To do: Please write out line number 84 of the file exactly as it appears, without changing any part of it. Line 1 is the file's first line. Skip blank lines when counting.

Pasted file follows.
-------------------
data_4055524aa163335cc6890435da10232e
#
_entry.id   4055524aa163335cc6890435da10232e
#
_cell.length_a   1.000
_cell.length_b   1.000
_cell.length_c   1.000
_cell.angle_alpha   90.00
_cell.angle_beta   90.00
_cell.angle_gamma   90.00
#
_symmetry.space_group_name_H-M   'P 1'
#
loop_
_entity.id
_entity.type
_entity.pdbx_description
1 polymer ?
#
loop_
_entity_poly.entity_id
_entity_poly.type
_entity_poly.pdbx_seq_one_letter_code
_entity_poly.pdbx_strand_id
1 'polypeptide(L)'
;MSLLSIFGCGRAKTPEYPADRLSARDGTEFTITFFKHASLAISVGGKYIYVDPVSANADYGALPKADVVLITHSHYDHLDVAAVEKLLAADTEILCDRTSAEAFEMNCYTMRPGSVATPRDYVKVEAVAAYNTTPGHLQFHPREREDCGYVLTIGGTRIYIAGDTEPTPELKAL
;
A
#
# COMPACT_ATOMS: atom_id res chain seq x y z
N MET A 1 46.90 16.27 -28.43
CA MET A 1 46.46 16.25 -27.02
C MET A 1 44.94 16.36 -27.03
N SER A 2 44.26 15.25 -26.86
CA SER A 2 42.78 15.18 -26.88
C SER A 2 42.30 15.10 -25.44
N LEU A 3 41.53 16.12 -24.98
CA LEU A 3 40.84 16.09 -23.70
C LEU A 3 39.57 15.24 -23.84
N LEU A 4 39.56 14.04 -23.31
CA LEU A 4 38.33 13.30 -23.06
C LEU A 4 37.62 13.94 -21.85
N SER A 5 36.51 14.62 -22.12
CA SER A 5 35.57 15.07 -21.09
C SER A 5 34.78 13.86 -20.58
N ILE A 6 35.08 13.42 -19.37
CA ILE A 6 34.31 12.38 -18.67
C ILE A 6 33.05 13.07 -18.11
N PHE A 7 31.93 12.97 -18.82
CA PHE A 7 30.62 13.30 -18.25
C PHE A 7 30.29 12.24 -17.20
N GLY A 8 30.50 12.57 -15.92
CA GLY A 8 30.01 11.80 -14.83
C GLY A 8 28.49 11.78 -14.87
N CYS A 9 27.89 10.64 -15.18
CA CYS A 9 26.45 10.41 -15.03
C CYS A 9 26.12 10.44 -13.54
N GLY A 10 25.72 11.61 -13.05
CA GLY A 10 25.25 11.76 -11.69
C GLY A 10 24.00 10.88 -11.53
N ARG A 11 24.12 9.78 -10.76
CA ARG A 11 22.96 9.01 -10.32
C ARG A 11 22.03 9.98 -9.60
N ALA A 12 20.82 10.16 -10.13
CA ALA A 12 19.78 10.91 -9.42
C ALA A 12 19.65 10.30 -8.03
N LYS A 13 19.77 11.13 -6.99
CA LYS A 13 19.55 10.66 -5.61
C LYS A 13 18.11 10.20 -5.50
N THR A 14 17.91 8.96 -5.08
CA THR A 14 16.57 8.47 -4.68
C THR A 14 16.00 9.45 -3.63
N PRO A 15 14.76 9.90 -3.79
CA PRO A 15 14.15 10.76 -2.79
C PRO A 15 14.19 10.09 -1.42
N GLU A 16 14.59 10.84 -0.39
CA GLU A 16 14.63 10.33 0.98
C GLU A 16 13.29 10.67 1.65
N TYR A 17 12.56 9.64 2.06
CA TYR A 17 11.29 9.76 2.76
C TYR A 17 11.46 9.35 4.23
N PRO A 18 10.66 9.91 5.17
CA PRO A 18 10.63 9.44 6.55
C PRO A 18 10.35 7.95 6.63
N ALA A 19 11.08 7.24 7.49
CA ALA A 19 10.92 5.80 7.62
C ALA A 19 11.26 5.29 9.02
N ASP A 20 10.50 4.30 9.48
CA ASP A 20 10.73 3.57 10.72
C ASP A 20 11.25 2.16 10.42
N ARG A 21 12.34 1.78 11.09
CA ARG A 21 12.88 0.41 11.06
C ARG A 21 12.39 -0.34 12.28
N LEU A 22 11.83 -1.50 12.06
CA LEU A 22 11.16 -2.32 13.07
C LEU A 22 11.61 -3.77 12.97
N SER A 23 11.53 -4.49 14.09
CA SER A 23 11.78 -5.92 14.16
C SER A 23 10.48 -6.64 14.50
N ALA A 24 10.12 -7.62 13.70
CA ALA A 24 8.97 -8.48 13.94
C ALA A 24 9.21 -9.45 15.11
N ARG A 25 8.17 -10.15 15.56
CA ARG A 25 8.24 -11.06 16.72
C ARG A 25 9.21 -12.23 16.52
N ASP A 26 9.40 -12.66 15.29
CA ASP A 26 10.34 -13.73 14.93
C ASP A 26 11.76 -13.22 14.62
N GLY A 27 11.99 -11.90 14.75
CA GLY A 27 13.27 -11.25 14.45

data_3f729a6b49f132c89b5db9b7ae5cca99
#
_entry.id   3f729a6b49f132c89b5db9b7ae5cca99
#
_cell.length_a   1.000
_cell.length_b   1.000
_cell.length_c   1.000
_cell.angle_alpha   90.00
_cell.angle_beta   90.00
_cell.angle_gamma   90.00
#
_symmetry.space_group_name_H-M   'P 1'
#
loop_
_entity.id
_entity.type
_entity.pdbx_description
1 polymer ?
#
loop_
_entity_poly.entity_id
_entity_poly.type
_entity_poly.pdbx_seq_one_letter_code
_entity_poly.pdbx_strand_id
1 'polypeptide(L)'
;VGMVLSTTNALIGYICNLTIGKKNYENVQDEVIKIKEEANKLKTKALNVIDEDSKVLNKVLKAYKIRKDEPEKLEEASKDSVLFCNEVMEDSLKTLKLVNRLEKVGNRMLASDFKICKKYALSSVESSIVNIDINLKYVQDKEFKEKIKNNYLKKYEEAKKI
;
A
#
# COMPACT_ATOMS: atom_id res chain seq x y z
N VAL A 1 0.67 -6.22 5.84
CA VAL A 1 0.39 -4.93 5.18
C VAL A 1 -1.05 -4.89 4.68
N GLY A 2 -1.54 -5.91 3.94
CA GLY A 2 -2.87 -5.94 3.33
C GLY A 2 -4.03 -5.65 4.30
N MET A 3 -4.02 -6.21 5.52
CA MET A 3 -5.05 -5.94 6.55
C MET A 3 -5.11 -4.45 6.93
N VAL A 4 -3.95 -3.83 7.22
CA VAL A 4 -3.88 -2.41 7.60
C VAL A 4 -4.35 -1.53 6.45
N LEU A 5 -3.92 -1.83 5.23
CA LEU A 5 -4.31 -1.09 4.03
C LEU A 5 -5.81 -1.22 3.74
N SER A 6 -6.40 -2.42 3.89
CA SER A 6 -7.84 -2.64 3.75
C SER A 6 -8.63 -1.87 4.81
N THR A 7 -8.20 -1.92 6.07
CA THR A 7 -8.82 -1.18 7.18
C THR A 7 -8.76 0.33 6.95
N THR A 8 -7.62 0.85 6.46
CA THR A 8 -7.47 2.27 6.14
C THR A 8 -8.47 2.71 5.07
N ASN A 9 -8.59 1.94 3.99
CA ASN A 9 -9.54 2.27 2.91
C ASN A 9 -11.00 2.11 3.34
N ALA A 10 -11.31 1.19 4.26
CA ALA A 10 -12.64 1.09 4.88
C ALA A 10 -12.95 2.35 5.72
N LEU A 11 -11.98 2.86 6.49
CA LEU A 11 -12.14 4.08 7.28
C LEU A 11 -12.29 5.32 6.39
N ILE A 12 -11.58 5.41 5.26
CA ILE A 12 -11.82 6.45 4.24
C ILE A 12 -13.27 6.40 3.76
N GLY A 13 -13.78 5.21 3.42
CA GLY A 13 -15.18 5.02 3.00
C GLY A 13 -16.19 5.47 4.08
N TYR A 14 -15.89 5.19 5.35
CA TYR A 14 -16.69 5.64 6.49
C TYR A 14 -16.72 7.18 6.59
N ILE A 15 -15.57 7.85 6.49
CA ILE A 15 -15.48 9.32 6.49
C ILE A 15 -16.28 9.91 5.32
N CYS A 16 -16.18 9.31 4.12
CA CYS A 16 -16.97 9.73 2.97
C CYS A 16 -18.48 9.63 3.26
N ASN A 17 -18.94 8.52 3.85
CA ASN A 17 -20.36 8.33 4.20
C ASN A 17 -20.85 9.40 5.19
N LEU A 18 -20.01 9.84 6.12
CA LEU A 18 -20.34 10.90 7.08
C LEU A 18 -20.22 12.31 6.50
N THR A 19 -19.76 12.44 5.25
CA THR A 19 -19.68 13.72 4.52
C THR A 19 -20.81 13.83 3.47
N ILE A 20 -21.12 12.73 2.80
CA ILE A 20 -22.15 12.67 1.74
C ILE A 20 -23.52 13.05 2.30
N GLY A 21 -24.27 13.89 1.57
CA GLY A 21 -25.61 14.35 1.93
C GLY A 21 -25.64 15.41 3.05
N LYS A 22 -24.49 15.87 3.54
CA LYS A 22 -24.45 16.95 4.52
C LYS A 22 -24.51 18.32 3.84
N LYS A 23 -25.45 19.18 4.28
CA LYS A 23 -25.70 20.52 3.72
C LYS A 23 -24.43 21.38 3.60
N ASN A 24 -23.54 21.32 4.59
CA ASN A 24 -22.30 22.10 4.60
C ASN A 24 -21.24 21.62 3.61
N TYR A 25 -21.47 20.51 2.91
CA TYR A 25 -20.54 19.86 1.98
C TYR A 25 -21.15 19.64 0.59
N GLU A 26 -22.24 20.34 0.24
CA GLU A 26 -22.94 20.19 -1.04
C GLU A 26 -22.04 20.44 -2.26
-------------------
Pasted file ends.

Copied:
C PRO A 18 10.35 7.95 6.63